Austin* never came to our youth group, but he did attend one of our traveling, overnight events. Black skinny jeans with a hoodie-covered v-neck, topped with meticulously-placed-messy-hair: he was what the teens would label EMO. He hovered near the door with one earbud in place while I rattled off attendance before loading the bus. His discomfort was easily seen – something I hoped would wash away as the event continued. But as the night rolled on, he never relaxed. He never spoke. He never smiled. Eight hours later, progress still hadn’t been made. He had locked himself inside a social shell that nobody could crack. The event came to an end and Austin went his way. Follow-up contact was pursued, but never established. For all practical purposes, Austin had disappeared.
Two years later I learned that Austin became a self-proclaimed transgendered homosexual. He had embraced the lifestyle to its fullest with the look of RuPaul and a new feminine name. His change was so dramatic that when I received his friend request on Facebook, I didn’t recognize him. I had to ask the awkward question of “Where have we met?” He mentioned the youth event, but I still couldn’t place him. Eventually he told me his real name, at which point I nearly fell out of my chair. Beyond the makeup and eyeliner and under the long, bleached blond hair, I could see Austin’s face.
I couldn’t think of anything to say that wasn’t sure to end our recently renewed relationship. A thousand questions ran through my mind, but the only one that came out was, “Wow! How have you been?” I wondered what might have happened over the last two years in this young man’s life that would convince him to exchange his name and gender, escape his identity. I also wanted to know why he’d reached out to me – the awkward leader of the awkward youth event two years earlier. I quickly scanned his Facebook wall for clues and found that his boyfriend had just dumped him. He was in crisis, scraping for anything of consolation.
I’d never discussed a gay breakup before and didn’t know where to begin really. I have the same questions concerning a gay relationship as I do a foreign culture. I’ve just never been around it very much. But I decided to treat the gay broken heart the same way I’d treat a straight broken heart: with love. I told Austin that I’d been on the sore end of a breakup before and that I was aware of the pain and feelings of helplessness. I told him that I was sorry for him. I urged him not to let the breakup define who he was. “God has designed you and defined you. Don’t give others that ability.” I wasn’t ready for his reply. “I don’t want to hear anything about Him right now.”
His remark struck me. Not because of his attitude toward the Creator, but because of his faith in the Creator. Austin didn’t question God’s existence. He just made it clear that he didn’t want God near his existence. And though I tried not to read into his statement, I clearly sensed blame. My mind shifted from wondering what had happened over the past two years to why he’d blame God for his current life circumstance.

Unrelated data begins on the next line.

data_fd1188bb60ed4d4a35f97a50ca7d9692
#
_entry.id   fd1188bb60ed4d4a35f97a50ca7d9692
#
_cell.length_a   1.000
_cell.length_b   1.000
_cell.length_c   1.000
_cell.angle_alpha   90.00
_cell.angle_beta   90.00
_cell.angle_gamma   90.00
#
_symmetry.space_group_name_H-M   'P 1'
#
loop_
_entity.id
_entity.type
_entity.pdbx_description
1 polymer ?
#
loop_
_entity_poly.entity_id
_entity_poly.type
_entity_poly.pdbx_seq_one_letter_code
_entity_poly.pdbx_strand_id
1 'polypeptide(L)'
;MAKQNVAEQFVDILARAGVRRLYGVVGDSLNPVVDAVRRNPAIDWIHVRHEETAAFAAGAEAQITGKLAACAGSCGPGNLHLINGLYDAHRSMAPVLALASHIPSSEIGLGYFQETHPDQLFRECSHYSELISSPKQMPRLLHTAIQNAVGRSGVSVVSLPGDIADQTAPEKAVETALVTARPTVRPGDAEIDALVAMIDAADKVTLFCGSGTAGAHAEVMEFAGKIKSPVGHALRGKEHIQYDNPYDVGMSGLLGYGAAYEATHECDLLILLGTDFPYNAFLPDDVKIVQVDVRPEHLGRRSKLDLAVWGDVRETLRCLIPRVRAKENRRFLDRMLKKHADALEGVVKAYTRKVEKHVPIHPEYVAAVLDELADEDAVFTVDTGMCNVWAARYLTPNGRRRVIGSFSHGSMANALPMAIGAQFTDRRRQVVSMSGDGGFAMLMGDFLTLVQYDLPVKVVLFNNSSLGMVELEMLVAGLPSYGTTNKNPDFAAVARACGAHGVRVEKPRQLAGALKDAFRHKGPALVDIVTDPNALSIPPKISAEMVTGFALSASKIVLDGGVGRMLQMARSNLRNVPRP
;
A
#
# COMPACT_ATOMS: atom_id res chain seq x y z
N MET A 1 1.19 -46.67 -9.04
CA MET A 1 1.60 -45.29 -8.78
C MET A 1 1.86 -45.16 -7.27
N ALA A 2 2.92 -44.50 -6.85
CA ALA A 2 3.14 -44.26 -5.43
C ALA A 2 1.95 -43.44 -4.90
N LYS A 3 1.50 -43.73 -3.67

I later learned that Austin was raised in a Christian home – and I use that term loosely. He’d grown up attending church and was well aware of God’s existence. His father was even a deacon. So what happened? This type of story isn’t new. Many of the friends I grew up with in the church have wandered away from their faith. But I have noticed a common thread among those still searching for answers: they all attended church, youth group or some other type of Christian education, but never saw it played out day-to-day in their homes. Much like Austin, my friends had their teaching of Christianity outsourced by their parents.
Outsourcing is a business term. It refers to the model of obtaining goods or services by employing an outside or foreign supplier rather than producing those goods or services internally. This is normally done in order to cut either costs or corners, but can also be done for the sake of a better product. For example, Apple outsources its camera for the iPad because those cameras are the best available.
In the American family, outsourcing has become the best viable option for teaching children any number of skills. Though I play guitar, I may send my child to a certified guitar teacher so that they might learn the best technique possible. This is a great thing. It even exemplifies a bit of humility on my part. When it comes to education, parents often seek the best source of education for their children, and rightly so. This will afford their kids the brightest future possible. Outsourcing seems to provide innumerable options and benefits.
However, I believe the Christian family has begun to outsource the spiritual teaching of its children. With pure intention and the child’s best interest, parents seek to find the best youth ministry or Christian School that might provide the premier teaching of Scripture and moral living. While some parents may have a strong understanding of God’s Word, will, and character, they assume that it’s better taught by those who went to seminary. This could in fact be true. But a concept is not better learned simply because it is better taught.
Teenagers need to hear it from their parents. They need to see it in their parents. And they need to be challenged by their parents. The expert teaching can be a fantastic auxiliary, but it ought to remain just that – a supplement to the main course. Outsourcing is a great option until it includes responsibility.
*Austin is a fictitious name. Well, it’s a real name, but it’s not this kid’s real name.
© 2012 – Matthew Ouellette holds a Bachelors Degree in Biblical Studies and Education from Boston Baptist College. He is the youth pastor of Faith EFC in Waterville, Maine, and was recently awarded a publishing contract for his book titled, Thoughts that fell from a Taco Shell.